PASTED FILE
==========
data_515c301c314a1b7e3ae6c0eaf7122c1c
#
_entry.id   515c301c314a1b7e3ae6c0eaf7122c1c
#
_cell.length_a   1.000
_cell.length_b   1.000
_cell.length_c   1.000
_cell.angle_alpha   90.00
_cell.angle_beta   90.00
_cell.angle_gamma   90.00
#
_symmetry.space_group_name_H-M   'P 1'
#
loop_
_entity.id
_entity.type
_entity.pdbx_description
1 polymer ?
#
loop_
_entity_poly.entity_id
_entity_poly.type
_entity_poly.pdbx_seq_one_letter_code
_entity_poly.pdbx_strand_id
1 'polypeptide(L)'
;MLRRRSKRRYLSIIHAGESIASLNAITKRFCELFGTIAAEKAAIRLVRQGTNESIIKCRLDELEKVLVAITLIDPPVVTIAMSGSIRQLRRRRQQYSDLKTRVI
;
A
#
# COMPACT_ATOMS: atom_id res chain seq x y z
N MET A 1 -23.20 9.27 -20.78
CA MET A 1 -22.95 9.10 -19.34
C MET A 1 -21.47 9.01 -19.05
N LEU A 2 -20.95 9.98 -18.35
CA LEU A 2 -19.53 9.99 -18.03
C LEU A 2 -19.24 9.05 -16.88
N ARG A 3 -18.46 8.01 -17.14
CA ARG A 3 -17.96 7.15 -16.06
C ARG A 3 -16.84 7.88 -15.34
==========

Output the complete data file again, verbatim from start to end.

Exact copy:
data_515c301c314a1b7e3ae6c0eaf7122c1c
#
_entry.id   515c301c314a1b7e3ae6c0eaf7122c1c
#
_cell.length_a   1.000
_cell.length_b   1.000
_cell.length_c   1.000
_cell.angle_alpha   90.00
_cell.angle_beta   90.00
_cell.angle_gamma   90.00
#
_symmetry.space_group_name_H-M   'P 1'
#
loop_
_entity.id
_entity.type
_entity.pdbx_description
1 polymer ?
#
loop_
_entity_poly.entity_id
_entity_poly.type
_entity_poly.pdbx_seq_one_letter_code
_entity_poly.pdbx_strand_id
1 'polypeptide(L)'
;MLRRRSKRRYLSIIHAGESIASLNAITKRFCELFGTIAAEKAAIRLVRQGTNESIIKCRLDELEKVLVAITLIDPPVVTIAMSGSIRQLRRRRQQYSDLKTRVI
;
A
#
# COMPACT_ATOMS: atom_id res chain seq x y z
N MET A 1 -23.20 9.27 -20.78
CA MET A 1 -22.95 9.10 -19.34
C MET A 1 -21.47 9.01 -19.05
N LEU A 2 -20.95 9.98 -18.35
CA LEU A 2 -19.53 9.99 -18.03
C LEU A 2 -19.24 9.05 -16.88
N ARG A 3 -18.46 8.01 -17.14
CA ARG A 3 -17.96 7.15 -16.06
C ARG A 3 -16.84 7.88 -15.34